The Prime Minister’s plea to a recent meeting of the 1922 Committee that the Tories had to “look after the Liberal Democrats” must not be allowed to play into national security policy and specifically the issue of what to do about control orders.
Leave aside that the criticism of the Liberal Democrats over tuition fees was self created. Signing the pledge not to increase fees was dishonest and that is why students directed so much of their anger at the Lib Dems rather than the Conservatives.
The issue now is how the dynamic created by this criticism feeds into the next important question the Government has to deal with. And this time it is not a matter of educational cost or of the damaged standing of the Deputy Prime Minister but of life and death.
The Prime Minister’s first duty is not to cater to the internal politics of the Coalition. It is to look after the public. That’s why talk of “victories” and watering down control orders for this reason is so irresponsible and potentially dangerous.
Control orders certainly aren’t perfect. They are an ad hoc response to a very difficult problem - what does society do to protect itself against people with murderous intent but for whom evidence to bring them to court does not exist, or if it does it is not admissible in court except in a manner likely to compromise our wider security effort?
In any democratic society the response to this question needs to be considered carefully. We cannot just lock people up and throw away the key. Yet it would also be criminally irresponsible, knowing that a small number of people pose a danger to society or actively support those who would seek to commit mass murder, to water down our effort to prevent such acts for reasons of political management or without having an alternative that at least guaranteed the same level of protection as control orders.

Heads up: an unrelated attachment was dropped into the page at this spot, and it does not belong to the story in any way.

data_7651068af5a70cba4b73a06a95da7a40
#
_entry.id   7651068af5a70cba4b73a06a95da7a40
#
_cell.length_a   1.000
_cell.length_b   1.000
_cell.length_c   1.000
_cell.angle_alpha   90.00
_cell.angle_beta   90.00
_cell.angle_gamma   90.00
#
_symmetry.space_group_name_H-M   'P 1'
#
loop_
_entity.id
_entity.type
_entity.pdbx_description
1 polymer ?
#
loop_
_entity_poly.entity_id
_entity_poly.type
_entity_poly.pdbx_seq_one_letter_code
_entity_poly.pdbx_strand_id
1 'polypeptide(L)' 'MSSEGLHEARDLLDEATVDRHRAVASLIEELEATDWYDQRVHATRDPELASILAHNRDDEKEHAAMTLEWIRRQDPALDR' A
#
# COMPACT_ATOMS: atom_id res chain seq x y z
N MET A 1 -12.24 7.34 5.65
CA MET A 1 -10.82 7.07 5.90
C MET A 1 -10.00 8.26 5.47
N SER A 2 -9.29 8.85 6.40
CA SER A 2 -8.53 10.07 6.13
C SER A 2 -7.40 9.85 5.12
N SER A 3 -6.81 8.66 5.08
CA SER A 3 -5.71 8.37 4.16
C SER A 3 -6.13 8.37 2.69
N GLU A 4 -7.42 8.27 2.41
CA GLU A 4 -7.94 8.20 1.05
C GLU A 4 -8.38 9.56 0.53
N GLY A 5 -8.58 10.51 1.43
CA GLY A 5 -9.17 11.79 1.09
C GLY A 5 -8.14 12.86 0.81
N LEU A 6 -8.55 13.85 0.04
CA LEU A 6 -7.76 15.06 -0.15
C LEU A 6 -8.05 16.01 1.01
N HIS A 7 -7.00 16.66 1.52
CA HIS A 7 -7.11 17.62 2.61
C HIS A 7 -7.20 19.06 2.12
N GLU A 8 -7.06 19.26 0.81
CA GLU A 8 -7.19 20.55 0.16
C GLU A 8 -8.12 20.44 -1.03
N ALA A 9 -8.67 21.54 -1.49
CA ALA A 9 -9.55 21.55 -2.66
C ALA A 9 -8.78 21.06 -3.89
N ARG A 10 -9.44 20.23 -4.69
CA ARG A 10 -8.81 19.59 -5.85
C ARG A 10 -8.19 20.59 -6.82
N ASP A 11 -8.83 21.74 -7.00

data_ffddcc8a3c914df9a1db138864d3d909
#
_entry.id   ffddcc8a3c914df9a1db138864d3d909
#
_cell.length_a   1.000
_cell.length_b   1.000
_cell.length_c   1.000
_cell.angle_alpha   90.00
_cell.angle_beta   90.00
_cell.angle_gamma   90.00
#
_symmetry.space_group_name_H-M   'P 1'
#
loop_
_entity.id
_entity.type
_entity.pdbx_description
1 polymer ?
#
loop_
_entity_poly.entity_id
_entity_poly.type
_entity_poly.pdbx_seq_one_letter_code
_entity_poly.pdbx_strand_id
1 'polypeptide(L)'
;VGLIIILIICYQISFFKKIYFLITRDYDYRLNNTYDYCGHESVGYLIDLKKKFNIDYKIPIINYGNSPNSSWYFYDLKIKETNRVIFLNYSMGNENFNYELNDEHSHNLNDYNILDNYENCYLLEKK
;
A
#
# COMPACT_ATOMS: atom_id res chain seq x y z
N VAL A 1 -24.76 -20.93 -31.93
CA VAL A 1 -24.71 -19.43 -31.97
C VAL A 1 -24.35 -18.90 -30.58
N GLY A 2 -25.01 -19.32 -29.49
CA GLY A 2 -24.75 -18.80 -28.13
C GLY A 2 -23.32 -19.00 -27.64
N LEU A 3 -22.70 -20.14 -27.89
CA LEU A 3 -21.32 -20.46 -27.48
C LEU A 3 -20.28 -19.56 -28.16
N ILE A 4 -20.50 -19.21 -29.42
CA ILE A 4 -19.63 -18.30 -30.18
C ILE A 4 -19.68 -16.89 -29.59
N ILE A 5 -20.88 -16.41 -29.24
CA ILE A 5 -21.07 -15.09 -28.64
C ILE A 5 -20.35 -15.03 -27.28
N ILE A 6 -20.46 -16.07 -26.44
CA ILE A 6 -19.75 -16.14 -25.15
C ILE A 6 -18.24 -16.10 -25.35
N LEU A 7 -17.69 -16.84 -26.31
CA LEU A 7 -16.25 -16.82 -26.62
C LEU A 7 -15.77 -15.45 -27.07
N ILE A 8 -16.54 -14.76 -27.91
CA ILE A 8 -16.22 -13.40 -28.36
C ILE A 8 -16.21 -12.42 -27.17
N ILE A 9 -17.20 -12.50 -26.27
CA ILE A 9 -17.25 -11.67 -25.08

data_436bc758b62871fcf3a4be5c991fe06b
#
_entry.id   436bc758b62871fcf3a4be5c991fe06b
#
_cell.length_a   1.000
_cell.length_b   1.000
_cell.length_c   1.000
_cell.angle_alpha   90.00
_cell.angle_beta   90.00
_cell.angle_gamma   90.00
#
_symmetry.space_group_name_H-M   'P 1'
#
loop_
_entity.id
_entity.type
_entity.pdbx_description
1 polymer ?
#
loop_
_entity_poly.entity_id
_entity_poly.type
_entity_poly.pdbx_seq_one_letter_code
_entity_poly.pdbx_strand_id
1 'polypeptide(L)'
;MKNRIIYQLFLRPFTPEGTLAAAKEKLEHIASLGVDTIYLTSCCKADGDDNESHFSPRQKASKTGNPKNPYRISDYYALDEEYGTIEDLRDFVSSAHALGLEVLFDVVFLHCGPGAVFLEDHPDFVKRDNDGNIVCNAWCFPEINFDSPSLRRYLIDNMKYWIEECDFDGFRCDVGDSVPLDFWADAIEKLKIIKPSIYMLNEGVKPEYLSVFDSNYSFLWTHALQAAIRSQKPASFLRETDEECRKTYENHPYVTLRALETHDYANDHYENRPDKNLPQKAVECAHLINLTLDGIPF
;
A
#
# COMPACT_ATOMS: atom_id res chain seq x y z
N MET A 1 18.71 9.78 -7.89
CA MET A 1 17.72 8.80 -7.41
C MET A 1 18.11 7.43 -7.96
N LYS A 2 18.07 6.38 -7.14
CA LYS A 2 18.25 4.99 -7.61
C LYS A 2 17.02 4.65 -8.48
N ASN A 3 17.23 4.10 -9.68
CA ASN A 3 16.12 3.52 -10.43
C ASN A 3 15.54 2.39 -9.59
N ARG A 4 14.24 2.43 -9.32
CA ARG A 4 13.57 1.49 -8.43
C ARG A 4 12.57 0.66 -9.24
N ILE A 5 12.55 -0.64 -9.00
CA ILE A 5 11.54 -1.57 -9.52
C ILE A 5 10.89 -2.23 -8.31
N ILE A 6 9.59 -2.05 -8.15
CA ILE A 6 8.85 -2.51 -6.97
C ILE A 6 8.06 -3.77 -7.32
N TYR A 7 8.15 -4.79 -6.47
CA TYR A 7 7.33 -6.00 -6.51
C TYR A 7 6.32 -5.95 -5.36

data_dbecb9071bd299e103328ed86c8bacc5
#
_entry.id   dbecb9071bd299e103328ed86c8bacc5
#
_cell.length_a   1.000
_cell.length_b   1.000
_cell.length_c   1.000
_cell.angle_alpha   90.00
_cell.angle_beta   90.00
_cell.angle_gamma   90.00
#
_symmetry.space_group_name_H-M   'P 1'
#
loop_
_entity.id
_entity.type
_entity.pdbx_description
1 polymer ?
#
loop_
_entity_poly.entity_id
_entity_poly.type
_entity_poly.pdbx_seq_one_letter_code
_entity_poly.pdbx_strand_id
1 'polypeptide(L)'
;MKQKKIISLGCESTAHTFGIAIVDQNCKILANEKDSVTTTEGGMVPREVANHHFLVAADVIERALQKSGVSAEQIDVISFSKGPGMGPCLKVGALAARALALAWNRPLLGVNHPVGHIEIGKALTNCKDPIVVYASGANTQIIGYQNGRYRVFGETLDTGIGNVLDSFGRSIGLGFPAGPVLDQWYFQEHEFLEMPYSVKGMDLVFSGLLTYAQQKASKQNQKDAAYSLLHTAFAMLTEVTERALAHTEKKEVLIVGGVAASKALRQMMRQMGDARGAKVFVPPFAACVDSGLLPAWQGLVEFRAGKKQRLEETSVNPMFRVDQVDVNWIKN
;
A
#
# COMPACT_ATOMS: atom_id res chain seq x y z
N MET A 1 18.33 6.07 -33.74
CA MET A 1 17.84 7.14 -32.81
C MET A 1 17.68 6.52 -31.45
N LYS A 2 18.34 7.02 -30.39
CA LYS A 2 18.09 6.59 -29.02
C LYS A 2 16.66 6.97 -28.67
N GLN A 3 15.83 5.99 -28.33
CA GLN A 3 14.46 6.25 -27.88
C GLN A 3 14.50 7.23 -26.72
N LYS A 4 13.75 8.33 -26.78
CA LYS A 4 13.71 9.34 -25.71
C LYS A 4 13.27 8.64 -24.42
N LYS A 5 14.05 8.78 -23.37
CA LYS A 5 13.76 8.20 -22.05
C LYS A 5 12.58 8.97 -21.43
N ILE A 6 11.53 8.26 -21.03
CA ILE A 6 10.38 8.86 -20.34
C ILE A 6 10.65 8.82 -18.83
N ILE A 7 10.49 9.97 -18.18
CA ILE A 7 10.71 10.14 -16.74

The search for an alternative is not new. The system was reviewed by Labour’s Security Minister Lord West who began as a sceptic but concluded that the regime was necessary to protect the public. And Lord Carlile, the former Liberal Democrat MP responsible for reviewing counter terrorism powers concluded last year that there was “no better means of dealing with the serious and continuing risk posed by some individuals". He repeated his warning today that "security and police chiefs have made clear the necessity for the orders. We ignore their advice, literally at our peril".
The newly elected Government had every right to look at the system again, for these powers are not to be taken lightly or applied without due cause. But the reason control orders have survived is not because of machismo on the part of securocrats. It is because no better answer has been developed to the problem posed by a small number of people who it is believed pose a threat but for whom court evidence cannot be used. And they reflect the fact that our security response has had to adapt in the face of the diffuse nature of the terrorism threat, its internationalism and its use of technology to propagate and organise.
Two alternatives are commonly offered by those who oppose control orders. One is to use intercept evidence in court and the other is to devote more resources to surveillance of the suspects. Each of these deserves consideration but neither has been found to be a better answer so far because of the wider issues that would be uncovered by the use of intercept evidence and the huge ongoing resources involved in continued 24 hour surveillance of a number of suspects – which is in any case an odd alternative to be offered by those interested in civil liberties.
So what is left? Simply to water down the powers because some people find them distasteful? The public deserves better than that from its government.
The threat we face is not a fiction. In recent weeks we have seen the explosive device in a printer cartridge, the suicide bombing in Stockholm by Taimour Abdulwahab al-Abdaly who spent time in the UK and the pre Christmas arrests involving an alleged bomb plot. And of course our troops are engaged in an ongoing battle to stop Afghanistan from once again being a haven for terrorism. It is only through the bravery and work of our security services and because some attempts such as that of last Christmas’s “underpants bomber” have mercifully gone wrong that more innocent lives have not been lost in recent years.
The public’s security is too important to be compromised by internal Coalition politics. The terrorist threat we face demands that we do not disarm ourselves in the struggle against it. This isn't about keeping Mr Clegg happy. It's about keeping the public safe. Mr Cameron should remember that before anything else.
This article is also available on the Progress Online website. Posted on 3 January 2011.